Take Your Snow and Shovel It: Parts of NH to Get More Than a Foot
Photo — Courtesy of Charles Tucker submitted through the NH1 News app.
A Winter Storm Watch is in effect for portions of New Hampshire. A snowstorm will hit New Hampshire on Thursday in between breaks of brutal cold. Here's what we know so far.
Snow will begin to spread into New Hampshire around dawn on Thursday. Snow will fill in quickly in during the morning hours with reduced visibility. It will continue to snow heavily right through the afternoon. By evening, the snow will be ending as the storm begins to pull away.
The low will likely track just southeast of Nantucket in a classic Nor'easter position. Temperatures will be plenty cold in the lower to mid 20s so it likely will be a cold fluffy snow that will allow for higher totals. Expect heavier amounts of snow closer to the area of low pressure, so eastern New Hampshire will likely get some of the jackpot totals. Across Western New Hampshire, expect around 5-10 inches of snow, while across Eastern New Hampshire, many areas could see a foot or more of snow from the Seacoast right to the Mountains! Ranges of 12-15 inches would not be surprising. We will continue to watch for any changes in the totals.
One of the highest tides of the month will be happening Thursday at 1:50 p.m. during the peak of the storm. Luckily, seas will not have the time to build to high level due to the fast nature of this storm. But winds will be coming in from the northeast during afternoon high tide so expect the potential for coastal flooding due to the tide level over 10 feet and the strength of this storm.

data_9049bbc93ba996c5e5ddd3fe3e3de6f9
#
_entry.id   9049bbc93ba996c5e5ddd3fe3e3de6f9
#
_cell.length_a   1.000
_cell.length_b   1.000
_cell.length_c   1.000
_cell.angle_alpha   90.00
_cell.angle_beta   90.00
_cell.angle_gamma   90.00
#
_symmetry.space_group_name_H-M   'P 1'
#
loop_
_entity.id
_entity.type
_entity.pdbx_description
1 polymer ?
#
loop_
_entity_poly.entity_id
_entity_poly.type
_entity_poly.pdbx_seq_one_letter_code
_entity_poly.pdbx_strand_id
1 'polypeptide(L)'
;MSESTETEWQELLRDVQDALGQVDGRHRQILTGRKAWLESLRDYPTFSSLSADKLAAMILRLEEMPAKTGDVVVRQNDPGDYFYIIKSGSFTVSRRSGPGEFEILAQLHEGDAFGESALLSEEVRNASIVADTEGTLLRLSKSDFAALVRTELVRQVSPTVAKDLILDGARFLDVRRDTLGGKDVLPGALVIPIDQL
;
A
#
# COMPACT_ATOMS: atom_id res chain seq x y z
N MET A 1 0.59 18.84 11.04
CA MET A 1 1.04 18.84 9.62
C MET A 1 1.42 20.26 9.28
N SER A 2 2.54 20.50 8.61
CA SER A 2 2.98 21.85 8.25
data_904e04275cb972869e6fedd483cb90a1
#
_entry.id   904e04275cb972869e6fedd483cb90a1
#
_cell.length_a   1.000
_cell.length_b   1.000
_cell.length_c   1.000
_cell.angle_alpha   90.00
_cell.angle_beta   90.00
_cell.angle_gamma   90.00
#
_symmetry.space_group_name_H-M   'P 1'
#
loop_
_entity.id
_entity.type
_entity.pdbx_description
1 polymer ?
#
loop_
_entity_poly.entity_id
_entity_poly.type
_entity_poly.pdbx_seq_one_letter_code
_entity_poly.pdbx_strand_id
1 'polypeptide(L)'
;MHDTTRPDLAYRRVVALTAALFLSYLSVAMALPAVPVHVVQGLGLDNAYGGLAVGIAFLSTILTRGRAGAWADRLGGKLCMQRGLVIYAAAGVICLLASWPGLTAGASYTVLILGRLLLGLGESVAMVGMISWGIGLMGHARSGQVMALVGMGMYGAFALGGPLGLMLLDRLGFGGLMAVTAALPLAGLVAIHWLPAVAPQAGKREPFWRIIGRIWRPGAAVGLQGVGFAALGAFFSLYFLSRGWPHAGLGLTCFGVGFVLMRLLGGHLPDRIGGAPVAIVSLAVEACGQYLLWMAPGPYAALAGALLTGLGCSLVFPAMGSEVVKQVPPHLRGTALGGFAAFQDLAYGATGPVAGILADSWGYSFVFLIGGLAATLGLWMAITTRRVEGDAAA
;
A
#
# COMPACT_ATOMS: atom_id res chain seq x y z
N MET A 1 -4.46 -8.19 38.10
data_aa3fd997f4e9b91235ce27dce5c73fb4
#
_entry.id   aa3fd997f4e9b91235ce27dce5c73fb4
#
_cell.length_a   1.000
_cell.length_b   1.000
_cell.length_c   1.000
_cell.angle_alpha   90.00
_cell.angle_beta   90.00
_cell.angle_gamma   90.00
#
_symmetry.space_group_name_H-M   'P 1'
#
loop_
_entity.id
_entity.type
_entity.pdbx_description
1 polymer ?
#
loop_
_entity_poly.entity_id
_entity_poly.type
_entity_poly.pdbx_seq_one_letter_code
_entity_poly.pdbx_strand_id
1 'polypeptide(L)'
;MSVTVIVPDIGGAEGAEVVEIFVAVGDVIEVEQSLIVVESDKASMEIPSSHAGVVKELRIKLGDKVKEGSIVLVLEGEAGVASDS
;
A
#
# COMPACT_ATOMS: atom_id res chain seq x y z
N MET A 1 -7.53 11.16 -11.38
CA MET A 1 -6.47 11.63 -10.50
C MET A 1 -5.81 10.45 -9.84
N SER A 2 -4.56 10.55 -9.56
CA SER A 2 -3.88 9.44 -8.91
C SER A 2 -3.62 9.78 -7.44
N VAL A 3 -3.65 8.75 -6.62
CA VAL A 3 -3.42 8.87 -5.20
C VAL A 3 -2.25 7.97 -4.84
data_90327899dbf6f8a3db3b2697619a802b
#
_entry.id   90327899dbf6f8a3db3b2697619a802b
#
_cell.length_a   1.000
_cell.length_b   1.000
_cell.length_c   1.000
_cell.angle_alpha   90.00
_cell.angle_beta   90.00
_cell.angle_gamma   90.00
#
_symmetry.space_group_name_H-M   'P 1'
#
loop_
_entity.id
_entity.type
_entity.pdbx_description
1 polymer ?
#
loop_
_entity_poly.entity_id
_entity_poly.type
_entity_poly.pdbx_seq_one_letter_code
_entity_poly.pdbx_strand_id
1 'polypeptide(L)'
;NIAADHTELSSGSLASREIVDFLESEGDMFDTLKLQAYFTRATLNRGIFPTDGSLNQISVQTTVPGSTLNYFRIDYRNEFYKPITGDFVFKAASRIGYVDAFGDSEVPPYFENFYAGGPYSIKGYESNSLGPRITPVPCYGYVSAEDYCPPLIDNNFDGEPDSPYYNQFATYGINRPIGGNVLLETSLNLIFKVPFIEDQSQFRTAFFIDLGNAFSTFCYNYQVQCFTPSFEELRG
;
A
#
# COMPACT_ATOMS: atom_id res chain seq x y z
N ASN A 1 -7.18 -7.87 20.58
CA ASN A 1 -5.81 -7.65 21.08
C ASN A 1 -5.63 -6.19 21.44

Winds will be blowing in from the northeast during the morning as the storm tracks toward Nantucket. The northeast winds will pick up through the afternoon as the storm tracks to the benchmark (a point at 40 degrees north latitude and 70 degrees west longitude). Blowing snow will reduce the visibility and there is the potential for blizzard conditions to develop. As the storm pulls away, winds will shift to the northwest and the winds will be just as strong. The core of the strongest winds will likely stay just off shore near the center of the low, but it will have a very large wind field that will expand out from the center. Wind gusts of 40-55 mph will be possible. This will help to make those blizzard like conditions last into the evening, even as the storm is winding down.
Power outages are real concern with the strength of this storm. Wind gusts over 50 mph will be strong enough to snap limbs and branches and possible knock out power. The real concern is the cold that will be following this storm as the coldest air we have seen yet will be arriving Friday and Saturday with highs in the single digits and temperatures below zero overnight. It's not a good time to not have heat. This would be a good time to check your generators if you have one to make sure they are ready to go. This is a good time to get preparations together in the case you actually do lose power. Have a plan of what you will do to keep your family safe and warm in the worst case scenario.